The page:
EFT researchers have begun conducting “dismantling studies” to separate tapping from the cognitive and exposure portions of the protocol. The first study that attempted to parse out the components of EFT’s success were (EFT skeptics) Waite and Holder. In 2003, they conducted a study comparing three tapping conditions (EFT, sham points, and a doll) to a non-tapping condition. However, they mistakenly used EFT points, because they asked participants to with their fingertips, which contain meridian points. Participants in all three tapping groups showed significant improvements; the non-tapping group did not. Waite and Holder concluded that EFT owed its success to distraction and desensitization. But they failed to take the fingertip meridian points into consideration when they reached this conclusion. Perhaps because of this, their study is an outlier when compared to other EFT studies.

In 2013, Louis Fox conducted a study to parse out the components of EFT’s success.  He compared EFT to a control group that used the cognitive and exposure portions of EFT with mindful breathing instead of tapping. The tapping group did significantly better than the control group. In 2014, Rachel Rogers and Sharon Sears conducted a similar study but in this case the control group used sham tapping points. Again, the group that had tapped on actual acupressure points had significantly better results. The most recent dismantling study was conducted in 2015 by Reynolds, who also compared EFT to a group using sham tapping. And again, the EFT group had better results than the control group. (This study is in press; to be published in the Energy Psychology Journal)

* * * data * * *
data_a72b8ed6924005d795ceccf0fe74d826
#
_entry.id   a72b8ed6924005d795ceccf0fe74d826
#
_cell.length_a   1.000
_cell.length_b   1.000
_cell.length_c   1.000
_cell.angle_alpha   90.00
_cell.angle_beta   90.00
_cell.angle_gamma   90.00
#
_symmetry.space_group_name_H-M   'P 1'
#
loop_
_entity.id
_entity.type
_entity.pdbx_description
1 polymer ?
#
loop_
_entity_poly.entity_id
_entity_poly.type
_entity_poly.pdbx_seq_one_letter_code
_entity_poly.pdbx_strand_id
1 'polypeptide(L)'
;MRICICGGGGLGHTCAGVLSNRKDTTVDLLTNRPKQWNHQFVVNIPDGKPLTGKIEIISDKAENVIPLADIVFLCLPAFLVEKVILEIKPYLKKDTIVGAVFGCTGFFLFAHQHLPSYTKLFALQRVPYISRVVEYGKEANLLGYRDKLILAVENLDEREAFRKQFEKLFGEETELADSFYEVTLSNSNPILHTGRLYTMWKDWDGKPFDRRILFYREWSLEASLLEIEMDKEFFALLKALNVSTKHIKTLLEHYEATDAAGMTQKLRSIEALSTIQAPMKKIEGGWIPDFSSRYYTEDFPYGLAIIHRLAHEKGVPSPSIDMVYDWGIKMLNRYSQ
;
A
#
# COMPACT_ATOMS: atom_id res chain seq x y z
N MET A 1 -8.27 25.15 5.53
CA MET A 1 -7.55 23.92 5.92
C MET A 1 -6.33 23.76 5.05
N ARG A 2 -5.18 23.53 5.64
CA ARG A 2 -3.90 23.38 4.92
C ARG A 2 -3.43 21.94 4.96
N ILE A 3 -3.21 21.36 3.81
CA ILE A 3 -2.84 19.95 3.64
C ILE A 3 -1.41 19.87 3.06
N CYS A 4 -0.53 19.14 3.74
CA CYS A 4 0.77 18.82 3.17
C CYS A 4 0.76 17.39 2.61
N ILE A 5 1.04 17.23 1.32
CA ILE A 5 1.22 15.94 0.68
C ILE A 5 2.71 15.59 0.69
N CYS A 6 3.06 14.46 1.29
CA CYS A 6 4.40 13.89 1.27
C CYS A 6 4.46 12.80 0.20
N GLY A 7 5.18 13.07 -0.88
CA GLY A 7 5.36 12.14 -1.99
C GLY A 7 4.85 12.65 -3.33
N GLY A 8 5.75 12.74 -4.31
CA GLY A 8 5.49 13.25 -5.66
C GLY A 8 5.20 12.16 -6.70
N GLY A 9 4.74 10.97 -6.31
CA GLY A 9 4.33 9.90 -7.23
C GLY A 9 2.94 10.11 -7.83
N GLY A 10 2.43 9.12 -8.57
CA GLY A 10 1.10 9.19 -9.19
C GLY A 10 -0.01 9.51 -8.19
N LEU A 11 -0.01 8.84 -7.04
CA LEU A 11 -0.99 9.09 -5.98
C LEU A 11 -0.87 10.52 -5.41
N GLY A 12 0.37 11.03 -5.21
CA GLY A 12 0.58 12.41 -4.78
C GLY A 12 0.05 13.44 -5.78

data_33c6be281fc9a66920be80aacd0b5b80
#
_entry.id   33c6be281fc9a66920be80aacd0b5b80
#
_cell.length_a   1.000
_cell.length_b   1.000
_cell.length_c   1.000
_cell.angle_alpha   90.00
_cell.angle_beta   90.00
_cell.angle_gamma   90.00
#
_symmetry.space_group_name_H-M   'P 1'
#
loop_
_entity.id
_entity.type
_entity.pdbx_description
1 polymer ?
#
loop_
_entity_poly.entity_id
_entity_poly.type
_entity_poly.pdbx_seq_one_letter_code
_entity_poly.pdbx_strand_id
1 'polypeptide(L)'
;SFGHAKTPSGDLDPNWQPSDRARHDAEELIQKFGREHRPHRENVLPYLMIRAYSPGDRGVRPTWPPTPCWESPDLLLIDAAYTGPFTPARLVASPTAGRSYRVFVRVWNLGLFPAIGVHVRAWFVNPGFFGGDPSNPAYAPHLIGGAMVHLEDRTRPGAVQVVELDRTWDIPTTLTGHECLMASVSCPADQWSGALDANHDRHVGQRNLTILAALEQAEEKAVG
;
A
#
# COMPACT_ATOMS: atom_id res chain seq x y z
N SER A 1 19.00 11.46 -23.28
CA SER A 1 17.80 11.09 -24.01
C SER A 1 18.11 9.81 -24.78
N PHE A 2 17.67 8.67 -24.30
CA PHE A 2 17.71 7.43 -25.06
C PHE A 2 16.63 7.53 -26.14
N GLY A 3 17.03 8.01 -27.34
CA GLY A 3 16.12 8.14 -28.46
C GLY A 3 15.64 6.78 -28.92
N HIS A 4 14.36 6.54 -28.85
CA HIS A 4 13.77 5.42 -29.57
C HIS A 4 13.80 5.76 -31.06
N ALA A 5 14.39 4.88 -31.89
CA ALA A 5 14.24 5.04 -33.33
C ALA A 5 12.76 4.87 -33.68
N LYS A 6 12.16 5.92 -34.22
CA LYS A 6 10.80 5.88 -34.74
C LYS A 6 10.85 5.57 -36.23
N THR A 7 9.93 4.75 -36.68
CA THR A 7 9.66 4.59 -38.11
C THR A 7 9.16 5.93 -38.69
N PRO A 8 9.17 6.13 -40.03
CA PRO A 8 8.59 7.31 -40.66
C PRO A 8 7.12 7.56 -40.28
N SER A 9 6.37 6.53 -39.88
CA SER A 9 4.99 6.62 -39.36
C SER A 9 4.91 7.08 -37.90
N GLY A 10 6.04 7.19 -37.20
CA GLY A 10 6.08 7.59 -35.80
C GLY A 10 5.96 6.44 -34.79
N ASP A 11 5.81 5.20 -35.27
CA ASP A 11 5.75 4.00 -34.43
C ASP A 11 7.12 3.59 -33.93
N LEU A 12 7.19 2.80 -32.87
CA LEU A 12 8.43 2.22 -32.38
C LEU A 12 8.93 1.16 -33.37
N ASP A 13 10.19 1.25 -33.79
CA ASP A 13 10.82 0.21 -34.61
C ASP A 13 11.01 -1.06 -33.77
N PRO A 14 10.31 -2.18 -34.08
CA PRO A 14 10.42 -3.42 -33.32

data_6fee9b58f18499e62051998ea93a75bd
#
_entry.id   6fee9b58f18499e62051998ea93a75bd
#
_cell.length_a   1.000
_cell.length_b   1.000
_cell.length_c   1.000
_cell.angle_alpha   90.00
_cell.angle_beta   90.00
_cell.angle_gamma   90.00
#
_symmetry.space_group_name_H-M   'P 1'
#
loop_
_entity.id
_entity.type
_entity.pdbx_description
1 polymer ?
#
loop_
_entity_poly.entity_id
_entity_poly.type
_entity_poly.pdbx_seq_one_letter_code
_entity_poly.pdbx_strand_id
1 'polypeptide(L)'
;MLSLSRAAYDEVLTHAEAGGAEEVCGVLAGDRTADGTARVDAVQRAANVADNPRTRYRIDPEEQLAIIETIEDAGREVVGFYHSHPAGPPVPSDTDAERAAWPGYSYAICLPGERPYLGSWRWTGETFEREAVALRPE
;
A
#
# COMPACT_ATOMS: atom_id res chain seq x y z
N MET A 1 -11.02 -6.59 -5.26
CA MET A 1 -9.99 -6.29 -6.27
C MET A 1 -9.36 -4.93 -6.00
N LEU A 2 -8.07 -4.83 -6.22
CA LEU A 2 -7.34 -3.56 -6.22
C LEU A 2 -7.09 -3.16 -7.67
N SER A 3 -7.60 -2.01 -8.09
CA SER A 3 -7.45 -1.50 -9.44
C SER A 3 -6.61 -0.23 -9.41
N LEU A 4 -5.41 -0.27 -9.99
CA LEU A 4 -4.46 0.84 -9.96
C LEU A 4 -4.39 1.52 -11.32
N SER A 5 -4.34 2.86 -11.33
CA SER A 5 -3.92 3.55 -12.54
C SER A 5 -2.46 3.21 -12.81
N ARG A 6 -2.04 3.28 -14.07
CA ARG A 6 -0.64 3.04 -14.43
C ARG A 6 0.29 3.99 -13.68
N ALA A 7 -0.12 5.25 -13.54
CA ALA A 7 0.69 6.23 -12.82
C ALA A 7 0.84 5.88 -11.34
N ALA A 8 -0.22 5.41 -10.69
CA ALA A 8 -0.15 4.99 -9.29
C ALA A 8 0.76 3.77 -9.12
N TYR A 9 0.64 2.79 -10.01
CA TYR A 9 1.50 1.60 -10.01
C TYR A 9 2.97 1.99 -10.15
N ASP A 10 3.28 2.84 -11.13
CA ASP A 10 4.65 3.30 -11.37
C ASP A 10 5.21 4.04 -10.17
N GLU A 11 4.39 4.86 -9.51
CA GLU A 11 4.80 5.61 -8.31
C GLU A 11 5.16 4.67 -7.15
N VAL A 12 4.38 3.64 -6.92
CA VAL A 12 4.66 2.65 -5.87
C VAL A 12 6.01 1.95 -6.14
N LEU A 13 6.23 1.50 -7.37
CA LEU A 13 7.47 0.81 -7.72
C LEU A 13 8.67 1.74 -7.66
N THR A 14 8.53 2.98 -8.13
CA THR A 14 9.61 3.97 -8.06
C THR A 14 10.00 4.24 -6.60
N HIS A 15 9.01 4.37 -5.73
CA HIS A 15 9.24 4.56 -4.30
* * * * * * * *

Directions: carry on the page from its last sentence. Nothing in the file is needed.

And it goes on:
The research bears out again and again what EFT practitioners and enthusiasts have intuited for more than a decade. Tapping meridian points and focusing on the problem is the recipe for success. EFT has helped thousands of people overcome a variety of emotional issues. If you would like to learn more about it, I highly recommend EFT creator Gary Craig’s website, along with the Association of Comprehensive Energy Psychology‘s.